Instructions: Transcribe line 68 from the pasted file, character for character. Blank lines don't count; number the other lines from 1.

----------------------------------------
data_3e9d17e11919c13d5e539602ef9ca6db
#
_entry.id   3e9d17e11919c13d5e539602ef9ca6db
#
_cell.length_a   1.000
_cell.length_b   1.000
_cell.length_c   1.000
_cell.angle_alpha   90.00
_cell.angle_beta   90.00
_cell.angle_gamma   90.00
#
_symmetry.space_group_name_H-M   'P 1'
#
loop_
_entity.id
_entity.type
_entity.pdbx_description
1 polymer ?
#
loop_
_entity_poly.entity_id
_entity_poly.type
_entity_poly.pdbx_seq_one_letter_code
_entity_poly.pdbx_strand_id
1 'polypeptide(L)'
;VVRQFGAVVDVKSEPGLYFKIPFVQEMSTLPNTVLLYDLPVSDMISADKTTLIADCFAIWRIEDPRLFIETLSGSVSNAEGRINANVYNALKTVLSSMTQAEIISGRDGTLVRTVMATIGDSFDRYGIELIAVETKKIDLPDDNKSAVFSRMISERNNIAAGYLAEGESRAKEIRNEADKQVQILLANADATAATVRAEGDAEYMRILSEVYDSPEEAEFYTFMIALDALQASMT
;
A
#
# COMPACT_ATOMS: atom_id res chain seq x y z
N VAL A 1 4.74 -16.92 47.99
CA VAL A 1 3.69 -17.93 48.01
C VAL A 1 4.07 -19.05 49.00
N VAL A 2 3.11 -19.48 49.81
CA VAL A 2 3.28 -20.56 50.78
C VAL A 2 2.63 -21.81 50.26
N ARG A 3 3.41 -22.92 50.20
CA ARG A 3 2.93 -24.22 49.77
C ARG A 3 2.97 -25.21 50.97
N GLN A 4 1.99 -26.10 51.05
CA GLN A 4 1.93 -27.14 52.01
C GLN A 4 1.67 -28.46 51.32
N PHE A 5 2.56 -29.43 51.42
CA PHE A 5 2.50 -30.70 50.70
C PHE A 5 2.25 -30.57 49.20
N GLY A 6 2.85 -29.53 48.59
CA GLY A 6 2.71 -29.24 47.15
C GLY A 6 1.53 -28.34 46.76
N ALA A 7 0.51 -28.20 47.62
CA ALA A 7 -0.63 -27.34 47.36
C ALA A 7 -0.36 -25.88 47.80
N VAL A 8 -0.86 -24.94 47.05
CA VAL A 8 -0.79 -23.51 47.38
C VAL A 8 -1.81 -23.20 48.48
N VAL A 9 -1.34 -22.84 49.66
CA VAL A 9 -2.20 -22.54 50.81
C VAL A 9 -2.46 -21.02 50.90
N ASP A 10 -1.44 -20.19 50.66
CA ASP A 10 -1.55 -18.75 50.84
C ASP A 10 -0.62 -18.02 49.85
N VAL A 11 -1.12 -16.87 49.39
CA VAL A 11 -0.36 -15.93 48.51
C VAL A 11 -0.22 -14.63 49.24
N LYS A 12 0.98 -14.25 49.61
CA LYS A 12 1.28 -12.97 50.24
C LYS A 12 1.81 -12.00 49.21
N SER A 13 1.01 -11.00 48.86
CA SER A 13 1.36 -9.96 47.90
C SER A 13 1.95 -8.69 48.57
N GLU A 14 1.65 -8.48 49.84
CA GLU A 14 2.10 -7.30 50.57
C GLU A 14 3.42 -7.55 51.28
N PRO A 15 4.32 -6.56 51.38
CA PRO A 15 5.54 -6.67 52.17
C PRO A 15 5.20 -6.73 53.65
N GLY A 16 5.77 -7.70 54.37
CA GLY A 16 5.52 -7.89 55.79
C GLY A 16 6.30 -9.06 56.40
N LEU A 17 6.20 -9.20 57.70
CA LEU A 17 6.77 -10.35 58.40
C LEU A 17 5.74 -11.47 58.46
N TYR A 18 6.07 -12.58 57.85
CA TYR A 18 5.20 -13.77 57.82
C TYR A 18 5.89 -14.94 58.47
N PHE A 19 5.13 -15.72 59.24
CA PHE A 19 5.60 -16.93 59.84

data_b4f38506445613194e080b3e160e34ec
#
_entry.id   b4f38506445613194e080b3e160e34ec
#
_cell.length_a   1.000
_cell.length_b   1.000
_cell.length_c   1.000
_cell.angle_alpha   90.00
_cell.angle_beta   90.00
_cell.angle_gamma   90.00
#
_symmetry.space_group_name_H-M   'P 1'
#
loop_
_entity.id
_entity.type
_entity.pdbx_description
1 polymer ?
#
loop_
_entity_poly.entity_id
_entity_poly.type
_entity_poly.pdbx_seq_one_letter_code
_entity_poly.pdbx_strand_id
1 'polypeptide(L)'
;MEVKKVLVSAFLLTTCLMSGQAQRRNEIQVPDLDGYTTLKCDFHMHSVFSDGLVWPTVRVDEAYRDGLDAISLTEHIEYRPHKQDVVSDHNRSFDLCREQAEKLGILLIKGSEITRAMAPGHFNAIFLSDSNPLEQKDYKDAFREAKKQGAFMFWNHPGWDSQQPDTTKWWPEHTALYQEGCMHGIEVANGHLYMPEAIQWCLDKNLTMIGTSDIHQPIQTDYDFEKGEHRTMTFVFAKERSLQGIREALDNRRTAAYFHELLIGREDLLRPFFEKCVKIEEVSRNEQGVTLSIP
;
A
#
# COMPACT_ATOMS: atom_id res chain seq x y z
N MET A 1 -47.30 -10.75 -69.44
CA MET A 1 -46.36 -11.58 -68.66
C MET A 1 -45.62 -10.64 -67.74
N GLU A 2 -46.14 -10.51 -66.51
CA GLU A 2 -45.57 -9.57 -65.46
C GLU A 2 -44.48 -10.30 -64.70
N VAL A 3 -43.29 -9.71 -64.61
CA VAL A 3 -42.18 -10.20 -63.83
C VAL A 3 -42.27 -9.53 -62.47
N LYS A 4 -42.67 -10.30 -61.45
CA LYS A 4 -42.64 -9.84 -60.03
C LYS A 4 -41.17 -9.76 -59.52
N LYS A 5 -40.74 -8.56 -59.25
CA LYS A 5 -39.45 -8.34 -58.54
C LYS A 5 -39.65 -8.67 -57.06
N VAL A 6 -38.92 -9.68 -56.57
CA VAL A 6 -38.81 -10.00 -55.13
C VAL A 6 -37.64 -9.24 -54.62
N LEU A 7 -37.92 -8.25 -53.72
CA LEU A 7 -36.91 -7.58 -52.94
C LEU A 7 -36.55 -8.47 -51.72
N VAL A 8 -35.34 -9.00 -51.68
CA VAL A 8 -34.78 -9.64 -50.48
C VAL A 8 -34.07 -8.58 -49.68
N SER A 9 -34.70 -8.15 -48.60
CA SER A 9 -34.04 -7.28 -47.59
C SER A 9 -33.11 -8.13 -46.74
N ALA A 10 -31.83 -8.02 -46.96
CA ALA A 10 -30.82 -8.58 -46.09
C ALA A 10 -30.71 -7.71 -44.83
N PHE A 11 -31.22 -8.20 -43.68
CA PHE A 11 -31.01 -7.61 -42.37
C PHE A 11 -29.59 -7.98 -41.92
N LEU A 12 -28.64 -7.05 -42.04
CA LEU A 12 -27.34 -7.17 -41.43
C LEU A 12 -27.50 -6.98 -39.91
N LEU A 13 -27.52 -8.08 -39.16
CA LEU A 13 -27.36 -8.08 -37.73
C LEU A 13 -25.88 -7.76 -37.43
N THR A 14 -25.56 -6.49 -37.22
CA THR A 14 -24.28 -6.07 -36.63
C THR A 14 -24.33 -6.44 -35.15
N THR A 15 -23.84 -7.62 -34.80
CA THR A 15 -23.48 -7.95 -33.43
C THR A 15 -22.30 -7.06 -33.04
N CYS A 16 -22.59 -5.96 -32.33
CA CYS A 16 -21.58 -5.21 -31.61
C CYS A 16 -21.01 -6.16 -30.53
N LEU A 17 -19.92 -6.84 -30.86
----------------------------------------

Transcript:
CA SER A 13 1.36 -9.96 47.90